It is not from the benevolence of the butcher, the brewer, or the baker, that we can expect our dinner, but from their regard to their own interest. (The Wealth of Nations, Adam Smith)
This Adam Smith’s quote is oft used to justify self-interest as an overarching pursuit and the consequent pure capitalist economy. However, Adam Smith died before the industrial revolution, which along with advancements in productivity also created immense concentration of wealth, and income inequality. The butcher, brewer, baker, and consumer of Adam Smith’s time had income parity and bargaining ability. However, with MNCs now with annual revenue’s greater than the GDPs of some countries, the bargaining (and manipulative) power is completely skewed. In addition, a disproportionate number of products in the market are non-necessities, the transaction of which does not result in a net benefit to both parties.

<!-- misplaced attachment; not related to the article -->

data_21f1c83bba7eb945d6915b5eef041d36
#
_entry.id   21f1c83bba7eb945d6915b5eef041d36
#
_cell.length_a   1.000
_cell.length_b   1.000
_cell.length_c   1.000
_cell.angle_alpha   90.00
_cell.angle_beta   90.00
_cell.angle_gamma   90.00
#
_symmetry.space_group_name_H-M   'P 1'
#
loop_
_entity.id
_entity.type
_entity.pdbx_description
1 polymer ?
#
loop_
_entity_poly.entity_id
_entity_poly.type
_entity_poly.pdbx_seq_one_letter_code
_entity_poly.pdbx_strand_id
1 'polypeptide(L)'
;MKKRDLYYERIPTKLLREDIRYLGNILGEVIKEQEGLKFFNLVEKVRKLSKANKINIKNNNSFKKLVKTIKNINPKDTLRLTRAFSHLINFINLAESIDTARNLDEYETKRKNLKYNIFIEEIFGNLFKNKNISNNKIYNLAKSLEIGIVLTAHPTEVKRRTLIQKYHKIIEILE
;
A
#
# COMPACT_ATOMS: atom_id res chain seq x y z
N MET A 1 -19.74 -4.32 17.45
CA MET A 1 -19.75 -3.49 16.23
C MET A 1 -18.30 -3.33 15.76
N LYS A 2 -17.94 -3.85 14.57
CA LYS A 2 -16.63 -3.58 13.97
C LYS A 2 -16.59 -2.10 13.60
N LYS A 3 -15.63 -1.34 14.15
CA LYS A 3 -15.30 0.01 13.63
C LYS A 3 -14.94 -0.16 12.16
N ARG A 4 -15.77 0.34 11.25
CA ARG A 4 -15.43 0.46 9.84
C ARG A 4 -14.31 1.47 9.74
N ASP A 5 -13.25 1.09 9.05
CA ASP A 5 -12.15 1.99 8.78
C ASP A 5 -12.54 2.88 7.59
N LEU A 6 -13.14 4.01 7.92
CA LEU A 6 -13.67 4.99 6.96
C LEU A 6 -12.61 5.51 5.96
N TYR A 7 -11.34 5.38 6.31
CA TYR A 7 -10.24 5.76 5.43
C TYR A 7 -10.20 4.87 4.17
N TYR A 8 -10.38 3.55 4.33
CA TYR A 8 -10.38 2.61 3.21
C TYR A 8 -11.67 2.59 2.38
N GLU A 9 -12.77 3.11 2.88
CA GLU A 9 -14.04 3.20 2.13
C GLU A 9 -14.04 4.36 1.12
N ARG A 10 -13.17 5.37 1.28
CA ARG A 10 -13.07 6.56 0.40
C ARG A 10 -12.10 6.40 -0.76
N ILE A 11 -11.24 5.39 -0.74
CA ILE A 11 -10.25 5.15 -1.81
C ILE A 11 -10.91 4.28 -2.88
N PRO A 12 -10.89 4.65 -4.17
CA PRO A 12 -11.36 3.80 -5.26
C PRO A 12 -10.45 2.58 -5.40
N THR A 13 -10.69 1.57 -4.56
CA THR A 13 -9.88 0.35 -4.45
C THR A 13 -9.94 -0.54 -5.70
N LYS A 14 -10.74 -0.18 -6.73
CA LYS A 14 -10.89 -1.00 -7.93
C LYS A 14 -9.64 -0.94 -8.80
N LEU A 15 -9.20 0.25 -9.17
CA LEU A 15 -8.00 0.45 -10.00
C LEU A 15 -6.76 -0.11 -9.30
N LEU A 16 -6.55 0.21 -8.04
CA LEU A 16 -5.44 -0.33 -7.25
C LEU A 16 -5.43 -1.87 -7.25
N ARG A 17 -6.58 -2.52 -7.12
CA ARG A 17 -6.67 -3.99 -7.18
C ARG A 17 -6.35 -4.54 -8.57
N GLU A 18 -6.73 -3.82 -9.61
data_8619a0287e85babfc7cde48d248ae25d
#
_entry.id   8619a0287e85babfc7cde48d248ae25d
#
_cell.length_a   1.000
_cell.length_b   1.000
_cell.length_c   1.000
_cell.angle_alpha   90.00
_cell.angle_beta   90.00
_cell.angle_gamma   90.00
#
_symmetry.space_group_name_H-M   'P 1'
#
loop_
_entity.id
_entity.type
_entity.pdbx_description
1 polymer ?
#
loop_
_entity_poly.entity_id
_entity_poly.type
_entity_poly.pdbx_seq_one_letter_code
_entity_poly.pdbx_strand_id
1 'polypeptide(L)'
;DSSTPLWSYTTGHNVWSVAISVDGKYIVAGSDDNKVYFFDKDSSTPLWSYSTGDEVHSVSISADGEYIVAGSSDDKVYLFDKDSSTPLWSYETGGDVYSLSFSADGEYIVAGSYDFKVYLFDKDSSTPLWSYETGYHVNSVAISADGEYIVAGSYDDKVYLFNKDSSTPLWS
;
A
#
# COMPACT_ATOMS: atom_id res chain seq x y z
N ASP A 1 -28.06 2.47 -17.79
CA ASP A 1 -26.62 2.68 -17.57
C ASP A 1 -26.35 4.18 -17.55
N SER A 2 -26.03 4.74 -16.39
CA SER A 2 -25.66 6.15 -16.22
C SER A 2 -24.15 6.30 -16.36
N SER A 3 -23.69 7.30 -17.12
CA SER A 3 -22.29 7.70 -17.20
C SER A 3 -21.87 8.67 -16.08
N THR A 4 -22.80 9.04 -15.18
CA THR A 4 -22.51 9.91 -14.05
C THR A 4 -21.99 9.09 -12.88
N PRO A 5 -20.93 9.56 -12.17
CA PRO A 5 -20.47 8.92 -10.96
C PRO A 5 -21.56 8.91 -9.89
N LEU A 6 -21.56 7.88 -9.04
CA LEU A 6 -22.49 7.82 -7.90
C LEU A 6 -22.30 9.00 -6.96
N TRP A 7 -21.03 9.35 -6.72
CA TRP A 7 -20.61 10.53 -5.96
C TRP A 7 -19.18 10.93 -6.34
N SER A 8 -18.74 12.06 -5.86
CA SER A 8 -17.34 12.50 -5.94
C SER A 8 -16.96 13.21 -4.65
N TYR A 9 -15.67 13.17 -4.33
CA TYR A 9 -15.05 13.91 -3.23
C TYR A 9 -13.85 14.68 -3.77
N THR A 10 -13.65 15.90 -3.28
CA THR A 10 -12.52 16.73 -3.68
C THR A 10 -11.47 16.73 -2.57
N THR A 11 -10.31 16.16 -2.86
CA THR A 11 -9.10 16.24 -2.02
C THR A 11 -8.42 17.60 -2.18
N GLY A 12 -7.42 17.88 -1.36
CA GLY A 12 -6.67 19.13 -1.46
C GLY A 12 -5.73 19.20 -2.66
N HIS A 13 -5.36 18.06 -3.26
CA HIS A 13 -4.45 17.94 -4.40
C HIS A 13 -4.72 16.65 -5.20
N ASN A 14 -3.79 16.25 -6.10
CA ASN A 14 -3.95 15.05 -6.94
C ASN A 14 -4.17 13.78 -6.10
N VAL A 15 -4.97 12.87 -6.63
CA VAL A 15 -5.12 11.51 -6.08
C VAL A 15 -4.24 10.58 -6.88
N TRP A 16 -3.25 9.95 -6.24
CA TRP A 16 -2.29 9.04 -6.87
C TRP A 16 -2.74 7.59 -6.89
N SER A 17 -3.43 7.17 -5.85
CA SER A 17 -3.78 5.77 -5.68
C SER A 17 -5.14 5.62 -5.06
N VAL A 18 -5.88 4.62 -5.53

The news is replete with examples of how concentration of economic power (a necessary consequence of rising inequality) is prone to corruption. The rising tide does not lift all boats. Clearly, we need to think beyond capitalism as a development tool.